A new investigation has put Skyline Healthcare back in the national spotlight.
An investigative report by NBC News published Friday examined the rise and fall of Skyline Healthcare, the skilled nursing company that collapsed in dramatic fashion over several months.
The Wood Ridge, N.J.-based Skyline at its height owned or operated more than 100 skilled nursing facilities in 11 states, overseeing the care of more than 7,000 seniors, NBC reported. But the chain began to fall apart in the spring of last year, starting with the state of Nebraska, which had to appoint a third-party receiver after Skyline’s owners failed to make payroll. The state of Kansas followed suit soon after, and some weeks later, the company fell apart in South Dakota and in Pennsylvania.
Other troubled states included Arkansas, where the state’s attorney general was investigating neglect reports in Skyline facilities within six months of the company entering that state in 2015, NBC reported. A possible class action lawsuit against Skyline in Arkansas was dismissed in June of last year, after the company’s spring collapse in the Midwest and in Pennsylvania.
Earlier this year, five homes still operated by Skyline in Massachusetts ran into problems, bouncing paychecks and forcing one facility to close an entire floor because of short staffing. Eventually the nursing homes were placed into receivership and closed soon after. Massachusetts Attorney General Maura Healey eventually hit Skyline’s owners with penalties of almost $85,000 for unpaid wages and missing payroll documentation.
Joseph Schwartz, who served as the CEO of Skyline, co-owned most of the properties in Skyline with his wife Rosie; his sons Michael and Louis served as vice presidents. He entered the nursing home industry more than a decade ago after selling a Florida-based insurance company, and by 2017, was operating more than 100 nursing homes, NBC said.
Experts told NBC that he would have been dealing with “a few hundred million dollars a year in taxpayer money from Medicare and Medicaid” with that number of facilities.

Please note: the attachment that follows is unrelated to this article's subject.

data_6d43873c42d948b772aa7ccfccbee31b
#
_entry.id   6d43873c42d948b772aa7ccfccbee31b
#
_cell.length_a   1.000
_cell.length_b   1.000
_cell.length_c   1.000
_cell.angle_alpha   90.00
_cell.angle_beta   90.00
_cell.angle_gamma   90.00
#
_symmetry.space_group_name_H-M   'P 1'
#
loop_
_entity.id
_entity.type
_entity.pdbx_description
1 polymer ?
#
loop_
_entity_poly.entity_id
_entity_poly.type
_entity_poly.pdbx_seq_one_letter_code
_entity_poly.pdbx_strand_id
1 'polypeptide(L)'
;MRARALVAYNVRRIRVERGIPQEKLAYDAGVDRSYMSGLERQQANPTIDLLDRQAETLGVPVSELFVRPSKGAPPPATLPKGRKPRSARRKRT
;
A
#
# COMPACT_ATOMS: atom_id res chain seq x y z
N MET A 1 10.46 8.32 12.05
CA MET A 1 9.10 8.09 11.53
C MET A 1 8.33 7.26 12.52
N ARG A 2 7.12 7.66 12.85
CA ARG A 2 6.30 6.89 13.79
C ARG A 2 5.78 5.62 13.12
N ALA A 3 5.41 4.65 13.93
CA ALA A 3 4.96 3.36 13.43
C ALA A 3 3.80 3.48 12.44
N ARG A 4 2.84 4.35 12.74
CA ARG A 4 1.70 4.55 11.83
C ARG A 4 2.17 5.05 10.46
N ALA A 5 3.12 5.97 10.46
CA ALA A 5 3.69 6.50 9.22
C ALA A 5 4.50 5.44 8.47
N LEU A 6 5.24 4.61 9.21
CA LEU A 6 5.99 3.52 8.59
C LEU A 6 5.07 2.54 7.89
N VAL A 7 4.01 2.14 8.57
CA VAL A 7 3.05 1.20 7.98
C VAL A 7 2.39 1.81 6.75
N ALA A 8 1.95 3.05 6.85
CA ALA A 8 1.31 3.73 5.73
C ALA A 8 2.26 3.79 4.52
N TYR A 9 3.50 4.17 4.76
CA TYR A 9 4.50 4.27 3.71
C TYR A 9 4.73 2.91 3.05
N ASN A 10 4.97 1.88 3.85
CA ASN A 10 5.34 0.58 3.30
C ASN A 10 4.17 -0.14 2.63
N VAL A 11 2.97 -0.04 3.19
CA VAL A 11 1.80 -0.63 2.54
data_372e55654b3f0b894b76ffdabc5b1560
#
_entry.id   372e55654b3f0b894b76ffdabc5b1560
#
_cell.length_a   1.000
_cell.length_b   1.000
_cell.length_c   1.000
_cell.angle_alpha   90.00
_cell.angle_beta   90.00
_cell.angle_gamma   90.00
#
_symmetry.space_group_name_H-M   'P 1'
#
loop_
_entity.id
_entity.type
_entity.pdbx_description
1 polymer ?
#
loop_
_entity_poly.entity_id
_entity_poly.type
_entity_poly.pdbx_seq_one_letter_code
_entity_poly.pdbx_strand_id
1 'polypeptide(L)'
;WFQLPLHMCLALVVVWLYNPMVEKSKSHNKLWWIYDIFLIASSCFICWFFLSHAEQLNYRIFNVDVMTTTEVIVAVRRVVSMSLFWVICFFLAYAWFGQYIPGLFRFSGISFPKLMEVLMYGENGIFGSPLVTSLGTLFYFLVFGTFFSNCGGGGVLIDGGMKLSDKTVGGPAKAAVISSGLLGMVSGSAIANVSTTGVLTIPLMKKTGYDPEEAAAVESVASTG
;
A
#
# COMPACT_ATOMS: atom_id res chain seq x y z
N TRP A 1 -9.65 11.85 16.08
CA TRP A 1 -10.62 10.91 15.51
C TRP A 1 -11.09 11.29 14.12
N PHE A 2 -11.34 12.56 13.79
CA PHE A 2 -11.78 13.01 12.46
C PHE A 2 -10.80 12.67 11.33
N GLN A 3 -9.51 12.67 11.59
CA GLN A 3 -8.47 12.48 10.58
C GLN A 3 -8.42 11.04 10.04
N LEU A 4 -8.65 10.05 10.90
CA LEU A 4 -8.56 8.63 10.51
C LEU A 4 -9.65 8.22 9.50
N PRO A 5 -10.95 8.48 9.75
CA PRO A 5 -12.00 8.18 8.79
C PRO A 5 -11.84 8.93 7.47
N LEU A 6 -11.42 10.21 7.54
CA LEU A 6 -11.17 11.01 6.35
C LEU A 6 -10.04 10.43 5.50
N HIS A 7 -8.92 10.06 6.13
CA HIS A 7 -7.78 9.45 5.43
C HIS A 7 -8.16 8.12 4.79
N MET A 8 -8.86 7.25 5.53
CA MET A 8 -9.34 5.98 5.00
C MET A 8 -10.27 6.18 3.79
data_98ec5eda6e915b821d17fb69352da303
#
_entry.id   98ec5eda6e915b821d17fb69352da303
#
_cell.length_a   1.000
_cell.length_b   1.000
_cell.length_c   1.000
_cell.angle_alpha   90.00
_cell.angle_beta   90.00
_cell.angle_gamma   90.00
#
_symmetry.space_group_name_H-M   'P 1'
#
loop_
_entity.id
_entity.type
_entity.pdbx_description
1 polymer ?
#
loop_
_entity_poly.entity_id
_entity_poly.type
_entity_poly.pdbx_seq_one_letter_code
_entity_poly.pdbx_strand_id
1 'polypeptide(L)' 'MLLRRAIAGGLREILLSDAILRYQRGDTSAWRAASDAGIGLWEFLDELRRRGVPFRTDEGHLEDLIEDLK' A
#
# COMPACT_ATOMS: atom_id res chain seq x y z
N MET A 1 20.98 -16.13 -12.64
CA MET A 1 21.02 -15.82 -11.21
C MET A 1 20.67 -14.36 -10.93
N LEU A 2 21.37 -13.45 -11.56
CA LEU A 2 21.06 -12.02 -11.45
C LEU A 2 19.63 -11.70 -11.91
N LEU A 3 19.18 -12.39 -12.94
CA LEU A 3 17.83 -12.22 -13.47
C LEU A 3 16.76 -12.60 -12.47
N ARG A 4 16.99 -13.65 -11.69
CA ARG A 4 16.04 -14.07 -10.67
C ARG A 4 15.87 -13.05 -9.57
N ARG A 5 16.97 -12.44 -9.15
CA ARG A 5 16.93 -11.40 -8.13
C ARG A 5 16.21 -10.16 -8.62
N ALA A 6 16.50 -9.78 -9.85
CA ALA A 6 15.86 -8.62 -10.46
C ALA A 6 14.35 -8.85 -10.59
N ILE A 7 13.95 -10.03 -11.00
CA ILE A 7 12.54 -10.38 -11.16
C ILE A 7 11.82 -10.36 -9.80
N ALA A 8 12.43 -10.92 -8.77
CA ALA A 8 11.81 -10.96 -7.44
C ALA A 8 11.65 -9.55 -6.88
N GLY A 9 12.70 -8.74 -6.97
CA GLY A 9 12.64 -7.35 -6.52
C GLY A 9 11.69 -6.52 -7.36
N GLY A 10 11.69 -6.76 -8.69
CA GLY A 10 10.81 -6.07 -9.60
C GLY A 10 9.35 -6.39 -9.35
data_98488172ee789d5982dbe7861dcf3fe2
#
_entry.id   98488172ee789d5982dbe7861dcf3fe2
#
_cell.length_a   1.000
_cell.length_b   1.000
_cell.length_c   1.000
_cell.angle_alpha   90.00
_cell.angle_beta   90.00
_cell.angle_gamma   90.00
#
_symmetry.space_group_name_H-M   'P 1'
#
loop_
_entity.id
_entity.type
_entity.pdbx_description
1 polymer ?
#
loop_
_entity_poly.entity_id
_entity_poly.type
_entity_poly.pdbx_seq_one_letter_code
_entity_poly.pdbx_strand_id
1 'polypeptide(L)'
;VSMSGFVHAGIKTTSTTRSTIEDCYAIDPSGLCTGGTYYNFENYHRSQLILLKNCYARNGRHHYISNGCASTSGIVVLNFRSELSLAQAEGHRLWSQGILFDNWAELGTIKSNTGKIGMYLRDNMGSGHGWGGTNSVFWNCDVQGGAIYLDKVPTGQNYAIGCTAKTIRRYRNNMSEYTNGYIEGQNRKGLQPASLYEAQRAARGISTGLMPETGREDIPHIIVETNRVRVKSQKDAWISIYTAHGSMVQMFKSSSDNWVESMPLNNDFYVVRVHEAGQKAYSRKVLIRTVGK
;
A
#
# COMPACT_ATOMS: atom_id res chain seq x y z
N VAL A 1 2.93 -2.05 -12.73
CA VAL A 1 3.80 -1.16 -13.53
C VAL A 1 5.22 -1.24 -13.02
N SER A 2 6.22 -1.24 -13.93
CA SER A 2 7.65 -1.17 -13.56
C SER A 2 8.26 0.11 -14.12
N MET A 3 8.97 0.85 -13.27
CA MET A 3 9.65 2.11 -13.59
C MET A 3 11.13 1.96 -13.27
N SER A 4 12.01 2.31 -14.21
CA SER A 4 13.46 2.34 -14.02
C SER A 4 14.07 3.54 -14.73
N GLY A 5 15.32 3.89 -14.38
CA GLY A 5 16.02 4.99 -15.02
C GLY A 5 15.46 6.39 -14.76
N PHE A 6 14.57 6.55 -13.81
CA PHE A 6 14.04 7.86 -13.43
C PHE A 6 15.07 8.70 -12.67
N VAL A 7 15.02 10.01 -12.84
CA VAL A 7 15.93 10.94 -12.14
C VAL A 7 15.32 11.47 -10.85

Schwartz reportedly leased at least half the properties Skyline operated from Golden LivingCenters, NBC reported, citing local news reports and property records.
At the time of Skyline’s collapse in South Dakota, company spokesperson Juda Engelmayer in a statement cast much of the blame on Golden Living for the issues in that state.
“Skyline has never owned the properties; rather, an affiliate was simply the care provider and tenant,” the statement said. “Skyline and its affiliates have been dedicated to providing quality care to the residents of the facilities, has absolutely been meeting its obligations to its staff and patients, and it has been engaged in good faith negotiations with the property owners, Golden Living, to come up with a viable solution.”
A spokesperson for Golden LivingCenters told NBC that the company contracted with Schwartz to run 17 properties in South Dakota, but declined to comment on other states. The spokesperson also declined to comment on whether or not Golden Living vetted Schwartz.
The company’s financial problems, and the lack of state and federal response, was a major focus of the NBC news article. Former Skyline staff told the outlet that Schwartz would bring in vendors, let bills go unpaid, and then turn to other vendors.
In Kansas, employees reported that they had no insurance despite premiums being deducted from their paychecks. In South Dakota, utilities for the facilities were on the brink of being shut down. Massachusetts AG Healey noted at the time of Skyline’s receivership in the Bay State that the company was not paying vendors.
“At least one facility has been put on notice that its food service vendor will no longer deliver food starting tomorrow [April 30, 2019] due to nonpayment,” Healey said in her receivership petition. “Another facility has run out of milk for its residents.”
States are largely responsible for determining whether a new SNF owner is financially prepared, but the process varies from state to state, NBC said. The Centers for Medicare & Medicaid Services (CMS) must receive a form when a SNF changes hands, but a spokesperson for the agency told NBC that CMS is not responsible for assessing an owner’s finances.
Federal records indicate Schwartz still has ownership in 53 SNFs, NBC reported. A CMS spokesperson confirmed that the Schwarz family retains an ownership stake in more than 50 nursing homes.